I would like to start out this post by first saying that I am NOT pregnant, for all you peeps who are freaking out that I’m getting married soon and won’t be able to fit into my dress. Rest assured; I repeat: I am NOT pregnant. (And I’m hoping that it will stay that way for a few years.)
Motherhood is something that has been on my mind pretty much constantly since I met Trevor. I’m not exactly sure what changed in me, but I think that when you finally find “the one” who you know will be the father of your children, you tend to think about these subjects more frequently. I think about being a mom every single day, and I have so many mixed thoughts, emotions, and fears behind the concept of motherhood that I thought I would lay it all out in a blog post to hopefully sort through my mind. (Bear with me while I word-vomit. Hopefully you can find something in this post that you resonate with so I don’t totally bore you!)
Born to be a Mother
My own mother says that motherhood is her greatest accomplishment, and I feel that someday I will live by these words as well. I can’t wait to be a mother. I know that I cannot ever perfectly prepare for the role, but I am so excited of when the day comes. Last August I wrote a post about how I fell in love with the beautiful infant babies I nannied for full-time, and how it was the hardest thing to walk away from them when I started grad school. I can’t even explain to you my love for them. As my final weeks were counting down, I used to rock them and silently bawl my eyes out as they lay in my arms sleeping, thinking about how hard it would be to leave them. I’ve felt baby love before, and it’s beautiful. I think about how if I was that much in love with another couple’s child, how deep will my love be for my own?
Trevor and I are getting married on 10/7/17. He will be 30, I will be 25. It’s funny how back and forth my mind reels with the timing of when I want to have children. There are some days where I think about how I want to start trying the second we are married. I always envisioned myself being the youthful, pretty mom who had the energy to run around with her kids. But then again, shortly after Trevor and I marry, I will be starting my career as a school counselor. In fact, I will be graduating from my Master’s program 2 months after my wedding, and job searching immediately after. I think about how I would like to be a few years established in my career before I tackle on motherhood. But where does that leave me? I’ll be nearly 30 years old, and Trevor will be 35.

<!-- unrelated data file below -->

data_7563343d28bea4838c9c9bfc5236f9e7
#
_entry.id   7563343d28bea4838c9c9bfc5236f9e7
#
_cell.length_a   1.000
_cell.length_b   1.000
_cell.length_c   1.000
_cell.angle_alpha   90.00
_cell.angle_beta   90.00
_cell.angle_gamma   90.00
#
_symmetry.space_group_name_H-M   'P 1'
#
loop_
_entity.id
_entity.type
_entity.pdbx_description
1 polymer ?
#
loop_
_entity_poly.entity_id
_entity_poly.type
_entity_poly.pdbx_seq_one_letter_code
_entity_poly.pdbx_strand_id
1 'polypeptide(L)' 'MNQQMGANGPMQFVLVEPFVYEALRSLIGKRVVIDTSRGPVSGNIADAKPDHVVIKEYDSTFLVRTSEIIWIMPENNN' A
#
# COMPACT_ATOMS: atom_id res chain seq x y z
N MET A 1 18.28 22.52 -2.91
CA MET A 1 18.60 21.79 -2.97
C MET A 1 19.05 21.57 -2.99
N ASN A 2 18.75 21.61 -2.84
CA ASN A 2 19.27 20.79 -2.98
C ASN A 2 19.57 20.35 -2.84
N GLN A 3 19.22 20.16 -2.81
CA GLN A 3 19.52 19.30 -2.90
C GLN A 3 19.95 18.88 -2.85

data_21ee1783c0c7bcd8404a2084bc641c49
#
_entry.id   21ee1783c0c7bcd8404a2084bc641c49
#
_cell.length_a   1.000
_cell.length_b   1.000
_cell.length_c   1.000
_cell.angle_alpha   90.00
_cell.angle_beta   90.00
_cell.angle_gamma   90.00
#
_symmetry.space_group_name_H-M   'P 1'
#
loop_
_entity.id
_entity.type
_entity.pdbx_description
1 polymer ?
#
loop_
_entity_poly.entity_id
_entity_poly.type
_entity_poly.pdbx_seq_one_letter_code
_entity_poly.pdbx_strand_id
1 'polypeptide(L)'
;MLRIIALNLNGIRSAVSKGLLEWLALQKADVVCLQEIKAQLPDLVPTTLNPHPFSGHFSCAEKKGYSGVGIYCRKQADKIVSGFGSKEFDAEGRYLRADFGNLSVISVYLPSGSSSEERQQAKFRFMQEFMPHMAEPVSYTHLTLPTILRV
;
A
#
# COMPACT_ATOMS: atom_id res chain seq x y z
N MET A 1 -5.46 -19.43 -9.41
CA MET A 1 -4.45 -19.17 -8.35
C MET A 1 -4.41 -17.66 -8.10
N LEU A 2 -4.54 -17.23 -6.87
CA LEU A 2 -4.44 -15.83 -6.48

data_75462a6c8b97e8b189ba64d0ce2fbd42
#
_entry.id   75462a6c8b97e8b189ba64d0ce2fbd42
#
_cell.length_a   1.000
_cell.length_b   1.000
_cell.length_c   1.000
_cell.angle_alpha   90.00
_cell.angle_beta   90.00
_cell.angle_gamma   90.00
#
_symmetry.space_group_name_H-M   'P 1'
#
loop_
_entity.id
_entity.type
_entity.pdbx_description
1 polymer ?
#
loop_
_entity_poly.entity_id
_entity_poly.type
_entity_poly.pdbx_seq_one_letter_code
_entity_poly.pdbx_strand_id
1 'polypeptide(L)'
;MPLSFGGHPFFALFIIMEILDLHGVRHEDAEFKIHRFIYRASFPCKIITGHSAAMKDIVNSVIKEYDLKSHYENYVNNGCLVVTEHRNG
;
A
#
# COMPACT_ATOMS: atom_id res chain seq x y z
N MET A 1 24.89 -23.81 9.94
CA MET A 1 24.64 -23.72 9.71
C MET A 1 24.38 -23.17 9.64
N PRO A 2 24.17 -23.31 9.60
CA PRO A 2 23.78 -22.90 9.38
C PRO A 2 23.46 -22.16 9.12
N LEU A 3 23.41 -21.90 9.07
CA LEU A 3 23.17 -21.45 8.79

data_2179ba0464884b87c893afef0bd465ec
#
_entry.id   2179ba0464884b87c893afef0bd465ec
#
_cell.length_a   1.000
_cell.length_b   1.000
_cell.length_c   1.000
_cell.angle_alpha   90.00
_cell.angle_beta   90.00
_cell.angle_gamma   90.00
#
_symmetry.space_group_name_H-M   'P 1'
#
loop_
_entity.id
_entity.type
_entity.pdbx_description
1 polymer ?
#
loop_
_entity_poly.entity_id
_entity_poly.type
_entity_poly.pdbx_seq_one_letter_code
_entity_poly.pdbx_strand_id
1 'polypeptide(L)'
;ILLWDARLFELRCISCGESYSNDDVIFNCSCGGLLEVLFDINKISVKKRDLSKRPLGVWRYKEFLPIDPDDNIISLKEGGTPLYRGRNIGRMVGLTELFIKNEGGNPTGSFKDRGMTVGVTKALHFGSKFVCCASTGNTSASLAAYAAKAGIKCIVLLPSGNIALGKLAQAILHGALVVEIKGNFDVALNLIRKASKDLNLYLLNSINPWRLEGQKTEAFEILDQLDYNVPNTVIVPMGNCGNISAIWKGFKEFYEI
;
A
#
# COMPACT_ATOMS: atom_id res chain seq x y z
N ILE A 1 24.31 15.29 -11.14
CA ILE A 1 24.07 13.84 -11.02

Then there are days when I think about how I have so much left to accomplish and achieve in my life. How can I possibly achieve my goals and dreams when I have a baby attached to me, requiring my constant attention and energy? I think about how I’ve grown my blog this past 1.5 years into something beautiful, and how my ultimate dream is to see it become a full source of income for me some day down the road. That would require so much time and effort. I’m not sure I could do that with a baby, unless I was a stay-at-home mom. Even then, I would barely have any time for myself!
Which brings me to our next point.
Stay-at-home vs. Career Mom
One of my greatest fears is that I’m going to complete 7 years of school, have a Master’s degree, and then throw it all away to be a stay-at-home mom when my child is born because I simply cannot leave he or she home with other individual. To be clear, I have absolutely NOTHING against stay-at-home moms. My mother was a stay-at-home mom for nearly 10 years, and she loved it. (So did I, growing up). I’m just nervous thinking about the time, money and energy I put into my education, and how I don’t want to waste it. This is a decision that I truly believe I will not be able to gauge until I am a mother. I think that career will always be important to me, so I doubt I will be a stay-at-home mom for a lengthy time. I could see myself, perhaps, staying home for the first few years of my child’s life until he or she goes to school. Does that make me a bad person for “throwing away” my education? So many feelings and so much stress regarding this matter.
When talking about this with my own mother last week, she stated a wonderful point. She said that women who often wait to establish their career first sometimes wait until they are nearly 40 years old to have a child, and then they have trouble conceiving. At what point in my career will I ever feel like I am “established?” The answer is that I think that I will ALWAYS be striving for that perfect moment when I feel that I have “made it” in my career.
Giving up “Me Time”
I worry about how I will have time for myself and Trevor when I have a child. To be honest, I’m a pretty selfish person. I LOVE my alone time, and I LOVE our date nights and “us time.” It’s scary to think about how exhausting motherhood will be, and about all the things I’ll have to give up. When will I be ready to give those things up? Will I ever be ready? I feel like a selfish person even writing this right now.
I’ll be 24 years old in a few weeks. I know that I am still very young, but sometime I feel like my biological clock is ticking away. Will my fears ever subside? Will I be a selfish mother because I’ll be sad about giving up my own dreams? Will I have to give up my own goals and dreams? If I had to take a guess, I think that when I become a mother, I will form new dreams, for my child.
For all you mothers out there, I would love to hear your thought process and how you decided it was the right time to have a child. Is it ever the right time? Please leave me some feedback below!